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October 11, 2005

Tony La Russa


Q. Can you tell us how your starting rotation is going to line up and how Mulder is doing?

TONY LaRUSSA: I guess he had a positive throw today and we're going to wait and see how he feels tomorrow, if he comes out of the throw in good shape, then he would be number 2, and then Matt would go 3. Still haven't talked to Jason and Jeff about 4, but I think if Mark did not feel good enough tomorrow, we may not push Matt to 2 and just leave him at 3 which complicates things a little bit. Right now, I'm hoping and I think there's a chance that Mark is going to pitch Game 2.

Q. You guys have not seen a lefty in ten days at least; does that matter or how do you change things tomorrow?

TONY LaRUSSA: Well, we saw quite a few in the last three weeks. We just haven't seen them lately. You know, I don't even think of Andy Pettitte as a lefty. I just think he's an outstanding pitcher. He gets righties out, he gets lefties out. The one thing we'll do probably is move Reggie to the 4 spot and move Larry to 5. Other than that, it will be the same lineup. Move Yadier to hit 7.

Q. This year, unlike last year, the Astros have their big three pitchers lined up on full rest, how formidable are those three guys at top form?

TONY LaRUSSA: Well, they are outstanding. They are every bit worth the reputation they have earned. All three are very different, so they present different problems for you. But we look at it two ways. One; we're going to match up each of those guys with an outstanding pitcher of our own, so it's not like Houston is going to have a lot of fun hitting against our pitchers. And what we've done over and over again for a while now is the eight guys that have played, whoever they are, they are going to take their at-bats. If they are really sharp, it will be hard to score and if they make a mistake or two, maybe we'll break through, but that's the way you play the games.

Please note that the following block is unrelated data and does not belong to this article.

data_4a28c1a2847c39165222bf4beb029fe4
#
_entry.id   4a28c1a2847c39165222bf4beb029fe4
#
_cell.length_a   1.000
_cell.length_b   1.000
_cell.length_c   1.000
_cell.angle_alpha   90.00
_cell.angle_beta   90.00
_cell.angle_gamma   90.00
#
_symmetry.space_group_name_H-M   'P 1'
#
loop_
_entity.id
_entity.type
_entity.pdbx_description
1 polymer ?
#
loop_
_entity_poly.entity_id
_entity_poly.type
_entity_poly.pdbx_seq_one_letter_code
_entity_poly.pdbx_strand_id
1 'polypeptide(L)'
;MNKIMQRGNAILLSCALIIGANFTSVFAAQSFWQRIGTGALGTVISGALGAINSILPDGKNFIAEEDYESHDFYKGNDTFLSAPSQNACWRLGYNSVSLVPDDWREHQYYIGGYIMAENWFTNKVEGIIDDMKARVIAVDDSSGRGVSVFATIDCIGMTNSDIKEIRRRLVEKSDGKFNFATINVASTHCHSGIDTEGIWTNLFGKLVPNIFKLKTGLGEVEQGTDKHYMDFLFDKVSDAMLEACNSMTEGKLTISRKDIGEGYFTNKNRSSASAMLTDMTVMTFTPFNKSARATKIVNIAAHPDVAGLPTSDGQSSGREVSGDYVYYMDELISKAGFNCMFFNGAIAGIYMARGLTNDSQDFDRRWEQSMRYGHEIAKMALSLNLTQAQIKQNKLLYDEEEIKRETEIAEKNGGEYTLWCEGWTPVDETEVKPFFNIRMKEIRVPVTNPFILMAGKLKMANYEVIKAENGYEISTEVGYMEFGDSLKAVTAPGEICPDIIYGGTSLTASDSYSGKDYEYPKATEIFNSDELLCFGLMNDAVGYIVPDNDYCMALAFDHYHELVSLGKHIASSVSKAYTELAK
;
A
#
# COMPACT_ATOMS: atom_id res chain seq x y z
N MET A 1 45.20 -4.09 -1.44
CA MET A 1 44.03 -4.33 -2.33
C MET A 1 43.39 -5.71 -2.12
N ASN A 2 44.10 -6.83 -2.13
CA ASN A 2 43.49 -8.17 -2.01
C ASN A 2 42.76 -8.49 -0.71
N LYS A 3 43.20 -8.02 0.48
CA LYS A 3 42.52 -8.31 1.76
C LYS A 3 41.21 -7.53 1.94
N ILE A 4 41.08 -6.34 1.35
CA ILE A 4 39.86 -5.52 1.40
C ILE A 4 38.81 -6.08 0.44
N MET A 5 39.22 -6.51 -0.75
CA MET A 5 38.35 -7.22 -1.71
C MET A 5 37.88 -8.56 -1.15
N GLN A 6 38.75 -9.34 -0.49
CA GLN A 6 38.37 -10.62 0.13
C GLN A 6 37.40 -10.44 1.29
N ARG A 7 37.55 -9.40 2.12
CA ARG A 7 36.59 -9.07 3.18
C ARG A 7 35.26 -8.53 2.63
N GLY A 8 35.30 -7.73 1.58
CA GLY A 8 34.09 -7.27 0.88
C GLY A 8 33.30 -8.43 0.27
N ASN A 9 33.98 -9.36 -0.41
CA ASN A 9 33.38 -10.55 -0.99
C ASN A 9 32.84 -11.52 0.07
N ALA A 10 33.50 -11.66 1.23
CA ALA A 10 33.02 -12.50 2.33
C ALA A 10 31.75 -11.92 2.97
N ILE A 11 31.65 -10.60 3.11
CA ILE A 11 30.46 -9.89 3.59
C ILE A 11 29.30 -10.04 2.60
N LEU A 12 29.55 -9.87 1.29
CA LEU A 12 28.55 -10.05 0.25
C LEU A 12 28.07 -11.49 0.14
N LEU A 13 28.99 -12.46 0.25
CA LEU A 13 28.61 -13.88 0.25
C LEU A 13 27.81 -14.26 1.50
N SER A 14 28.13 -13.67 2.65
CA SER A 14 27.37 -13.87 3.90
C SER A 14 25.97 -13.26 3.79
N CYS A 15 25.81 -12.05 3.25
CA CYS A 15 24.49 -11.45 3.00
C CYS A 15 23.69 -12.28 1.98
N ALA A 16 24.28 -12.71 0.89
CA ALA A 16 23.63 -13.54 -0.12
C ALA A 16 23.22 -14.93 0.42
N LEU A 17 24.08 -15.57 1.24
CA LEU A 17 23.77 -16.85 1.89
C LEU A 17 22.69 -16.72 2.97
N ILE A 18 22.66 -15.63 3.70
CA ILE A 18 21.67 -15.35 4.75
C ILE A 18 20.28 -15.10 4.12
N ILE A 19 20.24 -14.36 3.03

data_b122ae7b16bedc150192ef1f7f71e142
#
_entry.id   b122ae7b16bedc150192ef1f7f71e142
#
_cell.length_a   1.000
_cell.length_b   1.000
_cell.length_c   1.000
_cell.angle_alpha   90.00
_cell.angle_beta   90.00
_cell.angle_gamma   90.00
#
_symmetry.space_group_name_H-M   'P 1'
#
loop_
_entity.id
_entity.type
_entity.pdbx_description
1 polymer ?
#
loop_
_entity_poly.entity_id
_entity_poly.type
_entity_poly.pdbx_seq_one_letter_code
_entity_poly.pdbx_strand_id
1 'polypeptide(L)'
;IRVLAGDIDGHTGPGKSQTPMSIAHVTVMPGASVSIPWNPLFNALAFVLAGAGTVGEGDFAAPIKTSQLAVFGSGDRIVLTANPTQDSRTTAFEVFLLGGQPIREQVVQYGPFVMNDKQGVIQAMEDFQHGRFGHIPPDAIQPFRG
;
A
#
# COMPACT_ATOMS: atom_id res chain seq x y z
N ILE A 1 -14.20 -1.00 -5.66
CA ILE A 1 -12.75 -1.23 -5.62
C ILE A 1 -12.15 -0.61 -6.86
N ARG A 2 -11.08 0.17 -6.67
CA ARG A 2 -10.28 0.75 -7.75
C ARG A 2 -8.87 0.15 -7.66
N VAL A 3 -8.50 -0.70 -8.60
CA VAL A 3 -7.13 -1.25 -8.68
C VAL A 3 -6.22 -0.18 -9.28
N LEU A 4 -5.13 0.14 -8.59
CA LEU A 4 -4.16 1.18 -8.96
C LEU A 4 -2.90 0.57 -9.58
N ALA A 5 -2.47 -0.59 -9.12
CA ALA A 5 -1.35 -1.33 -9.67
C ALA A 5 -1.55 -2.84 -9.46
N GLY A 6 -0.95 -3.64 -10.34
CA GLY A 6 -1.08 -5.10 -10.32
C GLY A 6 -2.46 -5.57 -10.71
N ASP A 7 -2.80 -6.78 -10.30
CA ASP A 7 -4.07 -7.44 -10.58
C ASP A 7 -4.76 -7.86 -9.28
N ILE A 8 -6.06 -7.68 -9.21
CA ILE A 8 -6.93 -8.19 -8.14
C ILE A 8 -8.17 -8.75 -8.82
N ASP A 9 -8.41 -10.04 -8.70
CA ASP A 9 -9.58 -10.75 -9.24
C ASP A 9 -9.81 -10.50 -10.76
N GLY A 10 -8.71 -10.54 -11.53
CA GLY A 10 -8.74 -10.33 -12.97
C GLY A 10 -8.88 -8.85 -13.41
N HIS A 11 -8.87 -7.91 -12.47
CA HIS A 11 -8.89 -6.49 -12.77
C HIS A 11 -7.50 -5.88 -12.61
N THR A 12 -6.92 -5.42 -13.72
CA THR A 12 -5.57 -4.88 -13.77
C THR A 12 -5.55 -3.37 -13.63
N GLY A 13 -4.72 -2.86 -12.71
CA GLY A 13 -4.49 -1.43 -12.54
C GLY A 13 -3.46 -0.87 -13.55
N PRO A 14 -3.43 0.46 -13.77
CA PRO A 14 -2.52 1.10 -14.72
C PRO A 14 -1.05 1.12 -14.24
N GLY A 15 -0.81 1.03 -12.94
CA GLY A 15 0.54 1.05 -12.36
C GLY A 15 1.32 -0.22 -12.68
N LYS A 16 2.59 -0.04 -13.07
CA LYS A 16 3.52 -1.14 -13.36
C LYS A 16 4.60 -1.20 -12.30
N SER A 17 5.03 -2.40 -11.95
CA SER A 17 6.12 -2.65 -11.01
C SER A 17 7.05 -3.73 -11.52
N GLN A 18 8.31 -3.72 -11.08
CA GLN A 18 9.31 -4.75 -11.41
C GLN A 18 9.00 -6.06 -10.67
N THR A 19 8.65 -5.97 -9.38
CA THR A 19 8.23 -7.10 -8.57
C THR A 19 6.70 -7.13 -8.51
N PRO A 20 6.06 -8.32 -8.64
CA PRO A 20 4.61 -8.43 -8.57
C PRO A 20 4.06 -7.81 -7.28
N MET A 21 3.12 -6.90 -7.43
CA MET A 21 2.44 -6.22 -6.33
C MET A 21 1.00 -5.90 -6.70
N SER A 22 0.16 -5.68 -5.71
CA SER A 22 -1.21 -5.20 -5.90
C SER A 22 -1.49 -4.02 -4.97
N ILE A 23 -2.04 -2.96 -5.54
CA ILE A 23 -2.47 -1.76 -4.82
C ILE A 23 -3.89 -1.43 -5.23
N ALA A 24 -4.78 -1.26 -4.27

Q. How is Larry doing after taking that spill in San Diego?

TONY LaRUSSA: Well, I can tell by how much he's cutting up, so he must feel great. He's driving everybody crazy, so he's ready to go.

Q. What have you seen from Carpenter this year, what has made him so much better than any other season?

TONY LaRUSSA: Well, the only thing we have to compare with as far as our own observation is last year. And for the entire season, he had all of his pitches working, I think last year, the second half, he started really adding to what he was going out there with. But when he has all of his pitches, you're talking about four or five things he can do to get hitters out, he can go against righties and lefties, and what we've seen, he's a terrific competitor. The guy tomorrow is an outstanding competitor, he isn't going to compete any harder than Chris is. I mean, he's really capable of concentrating, tuning all of the distractions out. He's been pitching big games all year long. Tomorrow will be another big one.